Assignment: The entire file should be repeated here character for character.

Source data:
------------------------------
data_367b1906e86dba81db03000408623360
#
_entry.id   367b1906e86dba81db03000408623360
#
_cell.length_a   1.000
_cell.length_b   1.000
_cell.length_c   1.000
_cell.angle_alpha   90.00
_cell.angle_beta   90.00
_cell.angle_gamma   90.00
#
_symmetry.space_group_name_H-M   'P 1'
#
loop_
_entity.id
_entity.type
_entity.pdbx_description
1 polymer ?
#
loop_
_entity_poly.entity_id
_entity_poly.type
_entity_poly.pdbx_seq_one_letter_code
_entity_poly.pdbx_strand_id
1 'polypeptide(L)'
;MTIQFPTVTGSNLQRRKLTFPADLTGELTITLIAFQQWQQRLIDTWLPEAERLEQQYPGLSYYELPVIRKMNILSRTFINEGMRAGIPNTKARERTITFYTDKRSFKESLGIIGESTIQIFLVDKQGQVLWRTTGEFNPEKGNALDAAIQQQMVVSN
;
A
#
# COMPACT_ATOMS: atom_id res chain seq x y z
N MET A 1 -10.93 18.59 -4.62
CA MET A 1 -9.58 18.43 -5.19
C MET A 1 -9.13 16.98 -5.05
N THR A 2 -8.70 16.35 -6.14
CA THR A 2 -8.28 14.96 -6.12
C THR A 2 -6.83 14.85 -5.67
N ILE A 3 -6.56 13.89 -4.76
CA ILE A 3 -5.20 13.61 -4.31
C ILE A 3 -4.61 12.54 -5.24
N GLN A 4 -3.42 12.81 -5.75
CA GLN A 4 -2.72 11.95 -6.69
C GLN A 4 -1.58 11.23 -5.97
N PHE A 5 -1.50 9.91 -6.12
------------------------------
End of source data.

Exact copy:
data_367b1906e86dba81db03000408623360
#
_entry.id   367b1906e86dba81db03000408623360
#
_cell.length_a   1.000
_cell.length_b   1.000
_cell.length_c   1.000
_cell.angle_alpha   90.00
_cell.angle_beta   90.00
_cell.angle_gamma   90.00
#
_symmetry.space_group_name_H-M   'P 1'
#
loop_
_entity.id
_entity.type
_entity.pdbx_description
1 polymer ?
#
loop_
_entity_poly.entity_id
_entity_poly.type
_entity_poly.pdbx_seq_one_letter_code
_entity_poly.pdbx_strand_id
1 'polypeptide(L)'
;MTIQFPTVTGSNLQRRKLTFPADLTGELTITLIAFQQWQQRLIDTWLPEAERLEQQYPGLSYYELPVIRKMNILSRTFINEGMRAGIPNTKARERTITFYTDKRSFKESLGIIGESTIQIFLVDKQGQVLWRTTGEFNPEKGNALDAAIQQQMVVSN
;
A
#
# COMPACT_ATOMS: atom_id res chain seq x y z
N MET A 1 -10.93 18.59 -4.62
CA MET A 1 -9.58 18.43 -5.19
C MET A 1 -9.13 16.98 -5.05
N THR A 2 -8.70 16.35 -6.14
CA THR A 2 -8.28 14.96 -6.12
C THR A 2 -6.83 14.85 -5.67
N ILE A 3 -6.56 13.89 -4.76
CA ILE A 3 -5.20 13.61 -4.31
C ILE A 3 -4.61 12.54 -5.24
N GLN A 4 -3.42 12.81 -5.75
CA GLN A 4 -2.72 11.95 -6.69
C GLN A 4 -1.58 11.23 -5.97
N PHE A 5 -1.50 9.91 -6.12